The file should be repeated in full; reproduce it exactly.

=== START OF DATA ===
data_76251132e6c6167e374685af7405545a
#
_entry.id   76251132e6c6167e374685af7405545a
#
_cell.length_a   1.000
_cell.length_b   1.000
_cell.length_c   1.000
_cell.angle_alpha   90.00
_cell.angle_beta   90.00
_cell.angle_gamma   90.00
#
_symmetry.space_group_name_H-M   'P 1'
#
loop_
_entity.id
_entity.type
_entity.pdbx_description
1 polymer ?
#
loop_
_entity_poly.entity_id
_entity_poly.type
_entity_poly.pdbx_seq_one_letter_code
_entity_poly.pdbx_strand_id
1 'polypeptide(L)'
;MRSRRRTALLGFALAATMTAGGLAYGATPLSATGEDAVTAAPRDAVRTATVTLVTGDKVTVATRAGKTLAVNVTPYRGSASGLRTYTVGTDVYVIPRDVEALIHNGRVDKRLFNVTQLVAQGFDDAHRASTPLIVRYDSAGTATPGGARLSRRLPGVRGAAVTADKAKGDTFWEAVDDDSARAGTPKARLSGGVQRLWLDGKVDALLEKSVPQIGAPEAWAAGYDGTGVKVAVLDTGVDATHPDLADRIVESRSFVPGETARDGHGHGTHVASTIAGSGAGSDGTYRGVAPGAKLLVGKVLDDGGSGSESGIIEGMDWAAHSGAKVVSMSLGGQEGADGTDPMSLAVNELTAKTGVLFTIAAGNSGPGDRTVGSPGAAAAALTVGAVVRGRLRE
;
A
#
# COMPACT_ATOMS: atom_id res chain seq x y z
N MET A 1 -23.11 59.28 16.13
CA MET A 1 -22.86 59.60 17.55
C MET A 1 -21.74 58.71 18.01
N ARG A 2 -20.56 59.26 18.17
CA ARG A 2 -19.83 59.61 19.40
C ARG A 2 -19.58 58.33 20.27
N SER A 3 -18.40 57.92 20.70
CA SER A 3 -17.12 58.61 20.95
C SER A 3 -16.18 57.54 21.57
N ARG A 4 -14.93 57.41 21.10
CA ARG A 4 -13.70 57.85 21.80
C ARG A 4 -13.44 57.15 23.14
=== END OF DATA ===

data_76251132e6c6167e374685af7405545a
#
_entry.id   76251132e6c6167e374685af7405545a
#
_cell.length_a   1.000
_cell.length_b   1.000
_cell.length_c   1.000
_cell.angle_alpha   90.00
_cell.angle_beta   90.00
_cell.angle_gamma   90.00
#
_symmetry.space_group_name_H-M   'P 1'
#
loop_
_entity.id
_entity.type
_entity.pdbx_description
1 polymer ?
#
loop_
_entity_poly.entity_id
_entity_poly.type
_entity_poly.pdbx_seq_one_letter_code
_entity_poly.pdbx_strand_id
1 'polypeptide(L)'
;MRSRRRTALLGFALAATMTAGGLAYGATPLSATGEDAVTAAPRDAVRTATVTLVTGDKVTVATRAGKTLAVNVTPYRGSASGLRTYTVGTDVYVIPRDVEALIHNGRVDKRLFNVTQLVAQGFDDAHRASTPLIVRYDSAGTATPGGARLSRRLPGVRGAAVTADKAKGDTFWEAVDDDSARAGTPKARLSGGVQRLWLDGKVDALLEKSVPQIGAPEAWAAGYDGTGVKVAVLDTGVDATHPDLADRIVESRSFVPGETARDGHGHGTHVASTIAGSGAGSDGTYRGVAPGAKLLVGKVLDDGGSGSESGIIEGMDWAAHSGAKVVSMSLGGQEGADGTDPMSLAVNELTAKTGVLFTIAAGNSGPGDRTVGSPGAAAAALTVGAVVRGRLRE
;
A
#
# COMPACT_ATOMS: atom_id res chain seq x y z
N MET A 1 -23.11 59.28 16.13
CA MET A 1 -22.86 59.60 17.55
C MET A 1 -21.74 58.71 18.01
N ARG A 2 -20.56 59.26 18.17
CA ARG A 2 -19.83 59.61 19.40
C ARG A 2 -19.58 58.33 20.27
N SER A 3 -18.40 57.92 20.70
CA SER A 3 -17.12 58.61 20.95
C SER A 3 -16.18 57.54 21.57
N ARG A 4 -14.93 57.41 21.10
CA ARG A 4 -13.70 57.85 21.80
C ARG A 4 -13.44 57.15 23.14